What could have been a bold and trivial piece of cinema is instead a mediocre movie made for streaming that looks more like a series on TV.
Netflix’s Spider Head could be called a new Chris Hemsworth movie, and technically it is, as it meets the technical specs of what a feature film should be, namely that it’s 1 hour and 47 minutes long.
It also ticks off the fact that it’s focused on an interesting story concept, has decent acting, and smart production design.
But it would be very generous to call Spider cinematic.
Director Joseph Kosinski’s sci-fi thriller is more like a smaller episode Black mirror, or any other contained chapter in the anthology series. The screenplay by Rhett Reese and Paul Wernick struggles to pick up work on the source material, a story by George Saunders.
The larger canvas only emphasizes how small and timid the performance is – each scene plays for a beat or two too long, while the entire average act tries to stretch the story out to about seven minutes without adding enough extra texture to justify its length.
Jeff (Miles Teller) is a prisoner serving his sentence in an isolated scientific facility located on an island archipelago. In exchange for the luxury of living in elegant modern rooms and gourmet meals, Jeff and his associates are subjected to chemical experiments.
Conducted by Steve Abnesti (Hemsworth), a man whose style is inspired by Simon Le Bon and whose commitment to training comes from, well, Chris Hemsworth, the experiments involve injecting various drugs through a device implanted in the prisoners’ backs.
Mood-altering chemicals affect Jeff in various ways: some seem harmless, like making him laugh uncontrollably like he just ate the most potent brownie, or ethically questionable, like a love drug that wakes him up. deep desire for another. human.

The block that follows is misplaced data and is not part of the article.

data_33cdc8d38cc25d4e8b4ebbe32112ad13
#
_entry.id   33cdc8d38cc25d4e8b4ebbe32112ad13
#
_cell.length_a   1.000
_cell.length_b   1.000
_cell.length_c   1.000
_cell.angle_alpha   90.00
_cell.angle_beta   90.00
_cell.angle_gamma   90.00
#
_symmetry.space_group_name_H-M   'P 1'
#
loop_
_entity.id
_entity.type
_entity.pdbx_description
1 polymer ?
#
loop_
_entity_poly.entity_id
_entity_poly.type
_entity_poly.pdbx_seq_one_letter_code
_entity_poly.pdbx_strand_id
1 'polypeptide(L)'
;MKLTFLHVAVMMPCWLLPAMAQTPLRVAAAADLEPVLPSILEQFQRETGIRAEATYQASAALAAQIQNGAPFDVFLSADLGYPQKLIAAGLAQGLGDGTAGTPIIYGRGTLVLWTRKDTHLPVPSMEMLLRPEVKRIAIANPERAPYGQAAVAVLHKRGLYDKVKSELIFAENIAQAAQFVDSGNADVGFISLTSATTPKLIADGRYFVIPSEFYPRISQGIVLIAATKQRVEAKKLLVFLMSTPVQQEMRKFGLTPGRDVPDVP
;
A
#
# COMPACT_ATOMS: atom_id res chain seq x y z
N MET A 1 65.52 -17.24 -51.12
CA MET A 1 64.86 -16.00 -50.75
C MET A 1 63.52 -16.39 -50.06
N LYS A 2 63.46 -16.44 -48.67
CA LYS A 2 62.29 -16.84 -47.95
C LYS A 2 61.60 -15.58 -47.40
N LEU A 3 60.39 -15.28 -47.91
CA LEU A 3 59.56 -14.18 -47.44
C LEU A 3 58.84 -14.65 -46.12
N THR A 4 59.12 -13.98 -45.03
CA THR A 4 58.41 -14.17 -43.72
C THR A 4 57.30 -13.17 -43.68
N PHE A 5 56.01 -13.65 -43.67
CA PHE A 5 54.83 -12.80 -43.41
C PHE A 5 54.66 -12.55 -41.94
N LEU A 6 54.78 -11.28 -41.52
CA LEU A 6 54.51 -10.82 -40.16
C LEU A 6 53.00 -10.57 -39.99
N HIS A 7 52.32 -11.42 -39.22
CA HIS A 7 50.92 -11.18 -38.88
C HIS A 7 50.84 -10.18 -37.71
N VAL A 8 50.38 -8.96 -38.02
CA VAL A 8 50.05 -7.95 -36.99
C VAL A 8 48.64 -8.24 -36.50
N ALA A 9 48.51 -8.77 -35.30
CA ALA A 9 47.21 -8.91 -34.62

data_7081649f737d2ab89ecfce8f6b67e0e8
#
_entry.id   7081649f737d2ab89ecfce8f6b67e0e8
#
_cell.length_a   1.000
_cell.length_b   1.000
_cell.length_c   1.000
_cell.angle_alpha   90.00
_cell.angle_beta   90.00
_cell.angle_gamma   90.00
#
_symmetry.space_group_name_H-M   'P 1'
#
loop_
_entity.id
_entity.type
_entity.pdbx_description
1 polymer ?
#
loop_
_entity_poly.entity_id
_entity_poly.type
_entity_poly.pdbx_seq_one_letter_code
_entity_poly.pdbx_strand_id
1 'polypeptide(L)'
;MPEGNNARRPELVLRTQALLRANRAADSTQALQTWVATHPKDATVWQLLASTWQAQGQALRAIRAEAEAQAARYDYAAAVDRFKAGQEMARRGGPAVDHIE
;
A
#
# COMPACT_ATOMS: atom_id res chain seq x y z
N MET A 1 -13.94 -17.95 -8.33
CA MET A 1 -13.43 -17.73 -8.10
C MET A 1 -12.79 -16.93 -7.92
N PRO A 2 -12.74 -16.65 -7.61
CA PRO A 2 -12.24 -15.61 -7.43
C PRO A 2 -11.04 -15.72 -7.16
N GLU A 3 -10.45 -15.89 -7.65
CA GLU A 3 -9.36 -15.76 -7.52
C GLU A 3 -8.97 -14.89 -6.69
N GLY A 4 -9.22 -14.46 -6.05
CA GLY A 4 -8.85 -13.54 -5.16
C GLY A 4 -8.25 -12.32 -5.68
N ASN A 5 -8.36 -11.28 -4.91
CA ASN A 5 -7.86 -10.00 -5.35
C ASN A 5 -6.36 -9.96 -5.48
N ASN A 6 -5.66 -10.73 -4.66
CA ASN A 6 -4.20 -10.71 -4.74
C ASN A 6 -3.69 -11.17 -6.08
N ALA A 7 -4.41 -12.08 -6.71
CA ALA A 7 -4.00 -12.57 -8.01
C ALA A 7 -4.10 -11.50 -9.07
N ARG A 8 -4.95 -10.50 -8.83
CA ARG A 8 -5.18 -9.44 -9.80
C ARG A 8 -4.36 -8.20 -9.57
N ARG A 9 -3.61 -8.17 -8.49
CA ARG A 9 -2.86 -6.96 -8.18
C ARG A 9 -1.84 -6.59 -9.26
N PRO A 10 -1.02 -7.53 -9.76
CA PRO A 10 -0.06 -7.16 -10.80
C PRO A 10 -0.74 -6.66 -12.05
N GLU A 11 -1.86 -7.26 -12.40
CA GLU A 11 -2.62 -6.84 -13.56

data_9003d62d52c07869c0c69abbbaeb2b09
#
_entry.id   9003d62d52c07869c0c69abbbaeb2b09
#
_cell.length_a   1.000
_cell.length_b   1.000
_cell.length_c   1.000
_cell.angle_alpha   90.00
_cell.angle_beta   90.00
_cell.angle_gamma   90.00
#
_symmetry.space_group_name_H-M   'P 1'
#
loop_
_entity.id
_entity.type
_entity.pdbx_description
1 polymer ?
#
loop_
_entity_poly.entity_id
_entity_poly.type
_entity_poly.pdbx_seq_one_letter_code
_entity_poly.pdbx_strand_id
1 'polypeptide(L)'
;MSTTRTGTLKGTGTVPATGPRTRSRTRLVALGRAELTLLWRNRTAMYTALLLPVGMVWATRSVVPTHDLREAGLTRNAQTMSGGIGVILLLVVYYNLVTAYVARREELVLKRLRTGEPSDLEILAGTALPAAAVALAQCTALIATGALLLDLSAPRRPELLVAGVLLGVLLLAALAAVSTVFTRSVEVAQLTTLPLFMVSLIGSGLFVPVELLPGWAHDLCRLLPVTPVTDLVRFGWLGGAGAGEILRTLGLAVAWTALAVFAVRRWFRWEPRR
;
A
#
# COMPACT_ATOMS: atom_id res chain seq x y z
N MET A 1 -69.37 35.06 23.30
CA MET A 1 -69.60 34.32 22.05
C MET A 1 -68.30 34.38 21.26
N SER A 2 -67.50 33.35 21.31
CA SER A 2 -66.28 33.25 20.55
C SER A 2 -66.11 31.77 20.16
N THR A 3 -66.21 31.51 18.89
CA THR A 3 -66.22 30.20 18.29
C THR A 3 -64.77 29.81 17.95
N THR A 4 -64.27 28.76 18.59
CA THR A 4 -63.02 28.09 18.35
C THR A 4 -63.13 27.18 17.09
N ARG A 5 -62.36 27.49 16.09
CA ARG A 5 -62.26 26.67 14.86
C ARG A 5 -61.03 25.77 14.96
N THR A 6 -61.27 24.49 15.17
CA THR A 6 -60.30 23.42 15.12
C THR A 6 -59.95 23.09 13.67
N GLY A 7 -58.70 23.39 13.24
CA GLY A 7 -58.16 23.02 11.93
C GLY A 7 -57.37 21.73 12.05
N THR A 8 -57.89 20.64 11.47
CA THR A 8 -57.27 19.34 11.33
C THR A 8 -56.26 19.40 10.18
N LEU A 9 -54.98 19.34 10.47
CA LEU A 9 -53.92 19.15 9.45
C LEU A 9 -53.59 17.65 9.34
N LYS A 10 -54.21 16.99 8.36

But other drugs are much more dangerous, such as the one that causes extreme horror.
Jeff suspects there’s a lot of ambition in Steve’s experiments, and the audience knows it too, because Steve’s assistant Verlaine (Marc Pagio) doesn’t like what they’re doing anymore.
It’s all wrapped up in a story about Jeff’s redemption as he struggles to come to terms with the actions that got him there in the first place and his growing bond with cellmate Lizzie (Jernie Smollett).
Spider seems like a half-baked story, unable to capitalize on the intriguing seed at the center of its story. And except for Jeff Teller, all the other characters are subtly written. It never takes a big hit.
It makes you wonder what more playful sci-fi director like Patrick Somerville is (Maniac, Station Eleven, Made for love), or a bolder narrator like Alex Garland could do with the premise.
Garland, who wrote and directed From the car as well as Annihilationprovocateur whose imagination transcends outer limits and he could fill the world Spider with wild dedication. It is enough to watch his criminally little-known series. Developers to see how a more creative director could turn an idea into an experience.
How dim Spider it’s just a movie made for streaming that wastes its potential.
Spider Head is currently streaming on Netflix